Also known as
Teline monspessulana, Cytisus canariensis, Cytisus monspessulana, Cape broom, Canary broom, soft broom, leafy broom, French broom
Where is it originally from?
What does it look like?
Usually evergreen shrub (<2.5 m tall) with round, ribbed and softly hairy twigs, and ridged, woody, grey-brown stems. Leaves arranged alternately on stems, divided into three, with each leaflet (7-20 x 4-10 mm) usually hairy. Yellow to golden-yellow pea-like flowers (9-13 mm long, May-Nov) are followed by oblong, densely hairy seed pods (18-20 mm long) containing 3-6 round, flattened, green to black seeds (2.5 mm diameter).
Are there any similar species?
Cytisus scoparius, other ornamental broom species, tree lucerne, white broom, and Teline stenopetala are similar.
Why is it weedy?
Prolific seeder, flowers within two years, and grows and spreads rapidly. Tolerates cold to hot temperatures, most soil types, high-to-low rainfall, grazing and damage, and fire stimulates the long-lived seed.
How does it spread?
Explosive seed mechanism spreads seed 1-5 m from the parent plant, and it is also spread by machinery and soil and water movement. Quarries, roadsides, forest tracks, metal dumps, fire breaks, exotic forests, skid sites, riverbeds, domestic gardens, and disturbed land are all common seed sources.
What damage does it do?
Forms pure stands in many habitat types. Dominates low canopy habitats, preventing the seedlings of native species from establishing. Increased nitrogen in gumland and other impoverished soil types may induce the growth of forest species to the detriment of specialised plants eg. orchids, ferns, herbs, etc, or encourage further weed invasions.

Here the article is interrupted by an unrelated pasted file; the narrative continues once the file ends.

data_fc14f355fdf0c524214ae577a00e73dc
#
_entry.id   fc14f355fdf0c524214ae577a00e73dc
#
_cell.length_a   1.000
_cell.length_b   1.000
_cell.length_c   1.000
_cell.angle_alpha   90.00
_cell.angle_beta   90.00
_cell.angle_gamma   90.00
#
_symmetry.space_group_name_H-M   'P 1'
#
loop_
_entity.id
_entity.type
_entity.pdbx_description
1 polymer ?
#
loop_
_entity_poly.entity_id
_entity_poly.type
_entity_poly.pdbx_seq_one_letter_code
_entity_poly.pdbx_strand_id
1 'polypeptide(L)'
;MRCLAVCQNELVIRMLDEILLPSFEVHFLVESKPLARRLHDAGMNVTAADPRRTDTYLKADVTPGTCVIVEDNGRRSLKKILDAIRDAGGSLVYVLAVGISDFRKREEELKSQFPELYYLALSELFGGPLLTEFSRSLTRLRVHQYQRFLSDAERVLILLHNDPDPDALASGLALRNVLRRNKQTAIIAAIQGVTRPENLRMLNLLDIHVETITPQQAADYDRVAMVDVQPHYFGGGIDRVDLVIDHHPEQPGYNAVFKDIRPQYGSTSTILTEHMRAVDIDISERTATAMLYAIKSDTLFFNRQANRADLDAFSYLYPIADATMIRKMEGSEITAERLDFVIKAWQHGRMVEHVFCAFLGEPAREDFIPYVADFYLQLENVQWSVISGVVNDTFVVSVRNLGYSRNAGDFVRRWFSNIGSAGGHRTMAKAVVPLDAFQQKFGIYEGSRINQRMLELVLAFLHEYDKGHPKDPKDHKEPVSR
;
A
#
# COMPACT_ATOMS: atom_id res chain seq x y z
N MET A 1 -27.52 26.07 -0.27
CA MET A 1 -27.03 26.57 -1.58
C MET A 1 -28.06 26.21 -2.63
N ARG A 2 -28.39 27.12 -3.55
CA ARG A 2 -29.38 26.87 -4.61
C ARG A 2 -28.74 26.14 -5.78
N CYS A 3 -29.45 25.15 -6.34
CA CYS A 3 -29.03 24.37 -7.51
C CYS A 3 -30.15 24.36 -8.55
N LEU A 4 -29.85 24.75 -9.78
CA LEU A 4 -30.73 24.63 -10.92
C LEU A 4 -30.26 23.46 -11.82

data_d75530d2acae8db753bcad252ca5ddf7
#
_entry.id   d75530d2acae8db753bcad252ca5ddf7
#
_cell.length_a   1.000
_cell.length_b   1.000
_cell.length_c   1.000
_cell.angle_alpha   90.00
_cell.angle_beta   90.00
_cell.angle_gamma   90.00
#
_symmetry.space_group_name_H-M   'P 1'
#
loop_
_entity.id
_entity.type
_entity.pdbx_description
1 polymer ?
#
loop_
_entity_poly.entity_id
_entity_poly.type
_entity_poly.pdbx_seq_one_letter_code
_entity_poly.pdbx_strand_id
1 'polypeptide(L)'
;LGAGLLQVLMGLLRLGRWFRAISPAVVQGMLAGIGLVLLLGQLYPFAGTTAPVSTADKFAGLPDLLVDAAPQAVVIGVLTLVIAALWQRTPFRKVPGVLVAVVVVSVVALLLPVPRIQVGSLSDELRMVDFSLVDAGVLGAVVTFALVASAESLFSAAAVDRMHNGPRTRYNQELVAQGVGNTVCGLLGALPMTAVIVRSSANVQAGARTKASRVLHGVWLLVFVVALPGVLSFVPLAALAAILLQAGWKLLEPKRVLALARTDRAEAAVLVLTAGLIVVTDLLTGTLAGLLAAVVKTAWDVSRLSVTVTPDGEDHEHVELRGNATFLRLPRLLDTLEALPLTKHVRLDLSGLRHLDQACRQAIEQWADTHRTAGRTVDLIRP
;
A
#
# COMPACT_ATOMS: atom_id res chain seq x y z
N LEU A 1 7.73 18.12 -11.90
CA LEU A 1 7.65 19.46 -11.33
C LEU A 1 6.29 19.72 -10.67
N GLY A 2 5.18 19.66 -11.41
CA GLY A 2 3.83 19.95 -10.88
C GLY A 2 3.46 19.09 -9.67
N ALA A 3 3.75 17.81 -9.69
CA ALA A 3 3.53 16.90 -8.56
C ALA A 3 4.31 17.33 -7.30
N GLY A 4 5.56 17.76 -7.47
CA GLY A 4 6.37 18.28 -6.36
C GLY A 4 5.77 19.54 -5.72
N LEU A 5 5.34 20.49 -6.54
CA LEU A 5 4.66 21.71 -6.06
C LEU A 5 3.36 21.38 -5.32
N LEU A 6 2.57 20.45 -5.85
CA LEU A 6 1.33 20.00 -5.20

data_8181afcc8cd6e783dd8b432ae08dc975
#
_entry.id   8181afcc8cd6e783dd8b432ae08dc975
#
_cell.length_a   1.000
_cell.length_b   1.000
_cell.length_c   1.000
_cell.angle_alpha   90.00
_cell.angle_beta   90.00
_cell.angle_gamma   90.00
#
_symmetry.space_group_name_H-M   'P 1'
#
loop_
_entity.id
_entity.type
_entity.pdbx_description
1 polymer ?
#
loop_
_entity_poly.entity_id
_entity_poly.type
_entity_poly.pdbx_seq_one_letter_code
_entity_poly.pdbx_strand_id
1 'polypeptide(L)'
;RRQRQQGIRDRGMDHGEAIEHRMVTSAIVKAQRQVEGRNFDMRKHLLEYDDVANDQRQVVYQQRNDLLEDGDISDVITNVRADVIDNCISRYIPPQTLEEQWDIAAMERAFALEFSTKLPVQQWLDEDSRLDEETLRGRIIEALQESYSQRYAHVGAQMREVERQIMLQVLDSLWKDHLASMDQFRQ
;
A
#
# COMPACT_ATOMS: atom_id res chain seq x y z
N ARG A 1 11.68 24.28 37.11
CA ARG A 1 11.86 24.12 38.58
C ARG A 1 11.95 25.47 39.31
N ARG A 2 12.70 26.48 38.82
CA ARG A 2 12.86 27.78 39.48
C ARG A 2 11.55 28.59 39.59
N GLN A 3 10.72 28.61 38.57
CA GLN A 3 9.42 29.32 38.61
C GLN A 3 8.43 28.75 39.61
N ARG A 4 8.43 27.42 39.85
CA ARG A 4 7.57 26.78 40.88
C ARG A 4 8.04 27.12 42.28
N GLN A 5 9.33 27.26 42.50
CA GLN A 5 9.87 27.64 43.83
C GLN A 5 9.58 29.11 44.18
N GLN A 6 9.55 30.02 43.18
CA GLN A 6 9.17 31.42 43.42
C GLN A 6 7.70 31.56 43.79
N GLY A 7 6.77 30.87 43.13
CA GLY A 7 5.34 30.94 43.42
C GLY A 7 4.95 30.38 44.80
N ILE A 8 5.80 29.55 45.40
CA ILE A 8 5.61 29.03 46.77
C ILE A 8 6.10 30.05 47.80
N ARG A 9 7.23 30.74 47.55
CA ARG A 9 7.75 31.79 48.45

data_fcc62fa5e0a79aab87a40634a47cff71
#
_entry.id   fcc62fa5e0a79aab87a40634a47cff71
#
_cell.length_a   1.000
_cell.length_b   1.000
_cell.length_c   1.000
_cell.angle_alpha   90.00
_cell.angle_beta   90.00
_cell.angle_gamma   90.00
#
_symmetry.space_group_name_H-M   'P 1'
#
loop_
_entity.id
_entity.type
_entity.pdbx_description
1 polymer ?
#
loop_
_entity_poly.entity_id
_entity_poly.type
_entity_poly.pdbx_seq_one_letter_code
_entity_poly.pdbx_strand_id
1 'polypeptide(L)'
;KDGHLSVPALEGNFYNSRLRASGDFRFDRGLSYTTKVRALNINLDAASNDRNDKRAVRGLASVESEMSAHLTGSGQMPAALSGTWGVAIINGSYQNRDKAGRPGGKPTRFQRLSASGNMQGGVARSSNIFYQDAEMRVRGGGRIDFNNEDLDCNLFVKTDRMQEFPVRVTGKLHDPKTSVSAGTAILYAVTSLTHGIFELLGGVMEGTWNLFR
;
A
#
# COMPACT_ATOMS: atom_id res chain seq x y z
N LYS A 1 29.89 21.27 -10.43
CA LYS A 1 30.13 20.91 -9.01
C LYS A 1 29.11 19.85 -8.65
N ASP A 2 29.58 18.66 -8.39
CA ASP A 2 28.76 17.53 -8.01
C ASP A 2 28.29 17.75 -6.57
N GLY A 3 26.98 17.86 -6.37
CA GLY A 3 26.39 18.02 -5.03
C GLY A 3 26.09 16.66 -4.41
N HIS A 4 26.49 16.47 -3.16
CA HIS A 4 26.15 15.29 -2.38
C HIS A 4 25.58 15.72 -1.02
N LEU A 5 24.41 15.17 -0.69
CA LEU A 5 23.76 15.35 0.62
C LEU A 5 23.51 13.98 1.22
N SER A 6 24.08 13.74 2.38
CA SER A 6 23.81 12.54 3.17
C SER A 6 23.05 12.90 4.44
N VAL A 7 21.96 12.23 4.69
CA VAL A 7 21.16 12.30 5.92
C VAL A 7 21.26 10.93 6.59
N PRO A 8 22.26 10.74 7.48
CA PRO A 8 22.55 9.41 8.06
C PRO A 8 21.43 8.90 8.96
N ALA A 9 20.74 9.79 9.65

Which habitats is it likely to invade?
River systems, shrublands, forest margins, coastline, tussockland, fernland, gumlands, regenerating and disturbed forest, exotic plantations, poor pasture, and bare land.
What can I do to get rid of it?
1. Hand pull or dig small plants (all year round). Ensure minimum soil disturbance.
2. Cut down and paint stump (all year round): metsulfuron-methyl 600g/kg (5g/L) or triclopyr 600 EC (50ml/L).
2. Spray (spring-summer): triclopyr 600 EC (30ml/10L) or triclopyr 120g/L (15ml/L).
What can I do to stop it coming back?
Resprouts after slashing. Colonises bare areas, reinvades after non-selective spraying, fire or soil disturbance. Not long-lived, relying on seedling replacement. A light lover, so can be succeeded in tall canopy habitats by taller native species where their seedlings exist. These sites can be left, or regeneration rate can be increased by slashing, selective spraying or replanting of shade-creating species. Clear roads, metal dumps, quarries. Maintain pest and livestock control, as plant is not browsed as readily as native species and recovers more quickly from browsing.